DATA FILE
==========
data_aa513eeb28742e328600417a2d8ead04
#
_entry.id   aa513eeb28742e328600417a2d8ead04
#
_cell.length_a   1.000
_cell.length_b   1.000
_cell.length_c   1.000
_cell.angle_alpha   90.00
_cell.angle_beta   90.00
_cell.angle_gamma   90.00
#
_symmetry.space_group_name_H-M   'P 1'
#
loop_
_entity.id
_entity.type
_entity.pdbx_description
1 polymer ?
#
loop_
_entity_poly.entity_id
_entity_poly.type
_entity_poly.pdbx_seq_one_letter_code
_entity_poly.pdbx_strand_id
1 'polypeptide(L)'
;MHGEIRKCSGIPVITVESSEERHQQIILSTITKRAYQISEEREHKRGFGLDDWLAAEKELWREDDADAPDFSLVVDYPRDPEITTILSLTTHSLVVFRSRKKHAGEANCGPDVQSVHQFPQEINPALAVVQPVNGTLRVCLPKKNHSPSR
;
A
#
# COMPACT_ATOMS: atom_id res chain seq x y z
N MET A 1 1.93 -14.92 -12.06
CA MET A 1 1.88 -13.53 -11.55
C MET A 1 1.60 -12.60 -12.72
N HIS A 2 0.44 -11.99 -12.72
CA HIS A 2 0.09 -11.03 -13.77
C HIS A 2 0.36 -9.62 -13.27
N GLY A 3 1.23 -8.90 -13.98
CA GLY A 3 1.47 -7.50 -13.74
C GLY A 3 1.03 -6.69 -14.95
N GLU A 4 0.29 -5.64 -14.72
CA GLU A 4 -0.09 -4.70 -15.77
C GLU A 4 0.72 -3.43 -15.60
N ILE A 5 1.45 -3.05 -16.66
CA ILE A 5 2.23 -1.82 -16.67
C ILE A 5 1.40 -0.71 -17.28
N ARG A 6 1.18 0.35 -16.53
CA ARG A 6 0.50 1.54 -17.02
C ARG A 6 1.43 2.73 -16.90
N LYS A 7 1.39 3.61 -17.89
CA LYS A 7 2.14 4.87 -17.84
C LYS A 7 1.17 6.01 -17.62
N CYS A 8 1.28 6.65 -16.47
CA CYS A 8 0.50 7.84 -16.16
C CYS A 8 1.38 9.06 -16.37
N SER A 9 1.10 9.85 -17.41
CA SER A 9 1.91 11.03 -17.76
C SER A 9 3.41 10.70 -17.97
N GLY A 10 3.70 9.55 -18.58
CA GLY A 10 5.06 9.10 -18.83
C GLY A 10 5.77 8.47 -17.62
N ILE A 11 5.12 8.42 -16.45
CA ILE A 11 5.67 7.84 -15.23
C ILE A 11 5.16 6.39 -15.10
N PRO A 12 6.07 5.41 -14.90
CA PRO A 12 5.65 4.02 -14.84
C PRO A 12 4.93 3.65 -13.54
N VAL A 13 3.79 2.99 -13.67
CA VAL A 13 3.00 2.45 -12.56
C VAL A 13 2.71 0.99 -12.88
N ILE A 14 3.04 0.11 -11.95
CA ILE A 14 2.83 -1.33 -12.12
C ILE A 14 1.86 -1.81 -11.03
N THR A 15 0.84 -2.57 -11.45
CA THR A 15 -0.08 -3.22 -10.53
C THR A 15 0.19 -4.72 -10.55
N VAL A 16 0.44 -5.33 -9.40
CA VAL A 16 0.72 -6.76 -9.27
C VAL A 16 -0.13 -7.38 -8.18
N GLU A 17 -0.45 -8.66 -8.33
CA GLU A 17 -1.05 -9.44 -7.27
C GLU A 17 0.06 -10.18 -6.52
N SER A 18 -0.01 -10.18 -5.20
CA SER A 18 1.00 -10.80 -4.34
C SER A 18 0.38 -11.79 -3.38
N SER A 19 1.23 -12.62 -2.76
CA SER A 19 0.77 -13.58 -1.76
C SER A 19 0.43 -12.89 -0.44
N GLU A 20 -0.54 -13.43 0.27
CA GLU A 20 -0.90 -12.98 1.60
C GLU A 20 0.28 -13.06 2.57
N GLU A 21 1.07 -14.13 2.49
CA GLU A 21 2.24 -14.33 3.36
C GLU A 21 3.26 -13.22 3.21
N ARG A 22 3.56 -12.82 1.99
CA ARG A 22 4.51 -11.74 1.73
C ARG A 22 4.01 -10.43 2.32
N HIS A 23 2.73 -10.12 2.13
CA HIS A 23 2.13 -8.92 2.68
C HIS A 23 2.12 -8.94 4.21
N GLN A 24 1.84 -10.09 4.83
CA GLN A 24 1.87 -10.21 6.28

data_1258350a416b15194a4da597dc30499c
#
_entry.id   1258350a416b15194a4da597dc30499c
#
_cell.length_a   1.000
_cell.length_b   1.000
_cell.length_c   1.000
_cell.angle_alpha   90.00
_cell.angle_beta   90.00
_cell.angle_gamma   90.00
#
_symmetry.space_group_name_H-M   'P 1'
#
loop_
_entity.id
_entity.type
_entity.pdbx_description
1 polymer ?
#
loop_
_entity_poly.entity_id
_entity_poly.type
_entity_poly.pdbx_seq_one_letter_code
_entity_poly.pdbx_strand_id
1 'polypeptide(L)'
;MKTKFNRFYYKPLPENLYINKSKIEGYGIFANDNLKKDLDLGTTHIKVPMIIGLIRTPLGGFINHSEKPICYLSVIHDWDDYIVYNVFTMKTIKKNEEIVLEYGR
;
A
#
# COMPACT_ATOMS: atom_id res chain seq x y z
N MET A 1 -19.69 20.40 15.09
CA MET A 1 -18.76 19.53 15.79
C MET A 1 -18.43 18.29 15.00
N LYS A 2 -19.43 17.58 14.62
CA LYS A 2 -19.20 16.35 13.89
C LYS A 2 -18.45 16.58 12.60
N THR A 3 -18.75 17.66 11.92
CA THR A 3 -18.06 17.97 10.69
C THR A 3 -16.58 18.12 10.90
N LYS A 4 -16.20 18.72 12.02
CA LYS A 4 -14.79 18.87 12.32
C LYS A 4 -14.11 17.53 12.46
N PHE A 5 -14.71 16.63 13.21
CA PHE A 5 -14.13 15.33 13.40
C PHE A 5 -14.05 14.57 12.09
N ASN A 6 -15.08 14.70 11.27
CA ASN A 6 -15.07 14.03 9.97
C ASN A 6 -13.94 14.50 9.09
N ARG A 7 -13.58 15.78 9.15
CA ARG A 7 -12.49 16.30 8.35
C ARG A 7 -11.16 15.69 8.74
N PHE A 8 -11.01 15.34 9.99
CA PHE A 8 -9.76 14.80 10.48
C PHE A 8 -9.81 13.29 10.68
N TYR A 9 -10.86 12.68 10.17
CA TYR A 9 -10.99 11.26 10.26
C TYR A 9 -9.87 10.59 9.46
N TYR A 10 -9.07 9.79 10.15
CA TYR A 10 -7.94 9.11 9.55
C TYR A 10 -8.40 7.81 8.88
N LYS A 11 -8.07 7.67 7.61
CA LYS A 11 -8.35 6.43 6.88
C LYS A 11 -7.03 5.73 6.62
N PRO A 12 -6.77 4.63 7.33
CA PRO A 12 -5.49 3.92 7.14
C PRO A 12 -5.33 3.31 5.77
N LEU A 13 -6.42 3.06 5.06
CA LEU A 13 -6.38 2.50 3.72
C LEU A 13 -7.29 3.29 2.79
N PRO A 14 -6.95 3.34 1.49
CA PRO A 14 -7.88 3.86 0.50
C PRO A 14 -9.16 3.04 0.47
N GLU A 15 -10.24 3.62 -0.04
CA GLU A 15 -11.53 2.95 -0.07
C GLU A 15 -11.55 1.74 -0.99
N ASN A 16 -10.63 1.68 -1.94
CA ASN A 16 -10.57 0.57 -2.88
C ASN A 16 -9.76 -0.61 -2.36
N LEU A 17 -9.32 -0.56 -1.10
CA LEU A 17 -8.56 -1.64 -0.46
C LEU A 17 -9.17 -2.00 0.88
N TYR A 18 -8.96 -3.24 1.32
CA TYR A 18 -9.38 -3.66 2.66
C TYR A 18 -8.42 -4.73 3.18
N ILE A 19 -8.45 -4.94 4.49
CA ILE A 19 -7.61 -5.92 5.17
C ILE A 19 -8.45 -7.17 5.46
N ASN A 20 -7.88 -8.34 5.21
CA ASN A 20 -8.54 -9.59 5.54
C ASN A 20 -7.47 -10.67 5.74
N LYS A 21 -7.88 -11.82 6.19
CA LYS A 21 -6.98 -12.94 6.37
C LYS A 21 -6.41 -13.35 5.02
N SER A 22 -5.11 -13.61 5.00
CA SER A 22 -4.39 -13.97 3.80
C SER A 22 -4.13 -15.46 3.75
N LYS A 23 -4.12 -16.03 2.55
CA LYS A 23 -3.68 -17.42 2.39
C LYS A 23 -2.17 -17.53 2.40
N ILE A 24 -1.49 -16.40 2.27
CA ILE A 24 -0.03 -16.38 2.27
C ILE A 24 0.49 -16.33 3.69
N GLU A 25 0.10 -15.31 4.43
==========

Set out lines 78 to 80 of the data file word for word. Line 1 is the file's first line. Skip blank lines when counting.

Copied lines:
C VAL A 16 -0.13 -7.38 -8.18
N GLU A 17 -0.45 -8.66 -8.33
CA GLU A 17 -1.05 -9.44 -7.27